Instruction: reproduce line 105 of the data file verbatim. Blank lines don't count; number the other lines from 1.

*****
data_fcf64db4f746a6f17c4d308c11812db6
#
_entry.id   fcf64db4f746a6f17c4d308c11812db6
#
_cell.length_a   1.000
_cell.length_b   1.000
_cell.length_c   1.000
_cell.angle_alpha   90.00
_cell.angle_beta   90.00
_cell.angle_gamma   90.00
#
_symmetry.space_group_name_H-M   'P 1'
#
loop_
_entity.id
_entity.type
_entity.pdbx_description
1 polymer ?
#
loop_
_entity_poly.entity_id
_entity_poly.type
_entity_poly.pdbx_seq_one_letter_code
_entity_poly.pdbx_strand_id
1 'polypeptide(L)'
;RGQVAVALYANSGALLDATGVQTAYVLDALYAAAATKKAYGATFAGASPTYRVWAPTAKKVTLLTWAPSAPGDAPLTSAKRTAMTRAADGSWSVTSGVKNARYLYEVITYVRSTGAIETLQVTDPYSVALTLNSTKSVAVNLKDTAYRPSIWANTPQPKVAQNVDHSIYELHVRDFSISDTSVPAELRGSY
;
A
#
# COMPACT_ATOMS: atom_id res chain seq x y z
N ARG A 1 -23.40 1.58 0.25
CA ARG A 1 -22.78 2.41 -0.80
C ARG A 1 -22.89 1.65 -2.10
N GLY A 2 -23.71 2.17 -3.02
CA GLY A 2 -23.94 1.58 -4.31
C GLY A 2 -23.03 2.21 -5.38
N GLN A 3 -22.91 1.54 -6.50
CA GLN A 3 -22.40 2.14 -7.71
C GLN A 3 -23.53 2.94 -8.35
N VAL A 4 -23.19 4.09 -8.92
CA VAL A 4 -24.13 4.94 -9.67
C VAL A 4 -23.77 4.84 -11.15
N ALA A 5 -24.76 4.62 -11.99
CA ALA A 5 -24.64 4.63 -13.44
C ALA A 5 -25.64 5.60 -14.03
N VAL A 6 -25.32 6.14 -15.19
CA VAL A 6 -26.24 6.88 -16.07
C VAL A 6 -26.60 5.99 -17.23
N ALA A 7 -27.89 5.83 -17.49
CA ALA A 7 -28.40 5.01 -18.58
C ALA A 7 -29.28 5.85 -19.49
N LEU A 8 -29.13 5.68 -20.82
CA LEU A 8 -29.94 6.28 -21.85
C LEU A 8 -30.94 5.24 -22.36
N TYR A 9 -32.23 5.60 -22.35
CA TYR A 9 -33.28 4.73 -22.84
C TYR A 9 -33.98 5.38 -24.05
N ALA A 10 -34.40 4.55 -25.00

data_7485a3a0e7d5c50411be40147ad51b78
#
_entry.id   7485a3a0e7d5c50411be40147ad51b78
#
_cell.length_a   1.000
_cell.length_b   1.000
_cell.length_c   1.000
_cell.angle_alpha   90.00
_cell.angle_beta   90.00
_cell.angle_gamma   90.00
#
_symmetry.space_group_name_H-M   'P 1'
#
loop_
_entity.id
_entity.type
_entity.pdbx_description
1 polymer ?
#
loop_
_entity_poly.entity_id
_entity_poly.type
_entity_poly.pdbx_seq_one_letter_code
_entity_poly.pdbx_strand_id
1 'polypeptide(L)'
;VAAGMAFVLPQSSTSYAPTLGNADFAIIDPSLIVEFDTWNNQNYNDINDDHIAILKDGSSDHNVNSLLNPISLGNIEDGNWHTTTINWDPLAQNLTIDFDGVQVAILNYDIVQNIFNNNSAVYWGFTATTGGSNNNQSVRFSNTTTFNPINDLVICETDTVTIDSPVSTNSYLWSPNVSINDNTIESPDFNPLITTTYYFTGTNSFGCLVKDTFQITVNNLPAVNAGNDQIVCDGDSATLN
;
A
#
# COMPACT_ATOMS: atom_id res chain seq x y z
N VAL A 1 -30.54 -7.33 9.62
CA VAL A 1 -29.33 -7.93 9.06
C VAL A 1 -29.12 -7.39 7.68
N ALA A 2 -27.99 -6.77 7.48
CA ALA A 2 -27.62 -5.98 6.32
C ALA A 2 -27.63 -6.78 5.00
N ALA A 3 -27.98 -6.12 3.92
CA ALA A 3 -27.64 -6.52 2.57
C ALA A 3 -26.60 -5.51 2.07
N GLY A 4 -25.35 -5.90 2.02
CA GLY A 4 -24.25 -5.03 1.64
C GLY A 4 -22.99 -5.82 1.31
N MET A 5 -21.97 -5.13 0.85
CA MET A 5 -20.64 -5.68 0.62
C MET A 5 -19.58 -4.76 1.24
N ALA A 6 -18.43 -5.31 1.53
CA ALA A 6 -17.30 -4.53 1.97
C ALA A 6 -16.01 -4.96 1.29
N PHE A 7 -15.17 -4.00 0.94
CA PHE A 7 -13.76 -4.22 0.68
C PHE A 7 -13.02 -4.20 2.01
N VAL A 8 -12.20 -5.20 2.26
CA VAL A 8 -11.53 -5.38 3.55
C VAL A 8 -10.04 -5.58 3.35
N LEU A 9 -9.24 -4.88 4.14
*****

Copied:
CA ALA A 6 -17.30 -4.53 1.97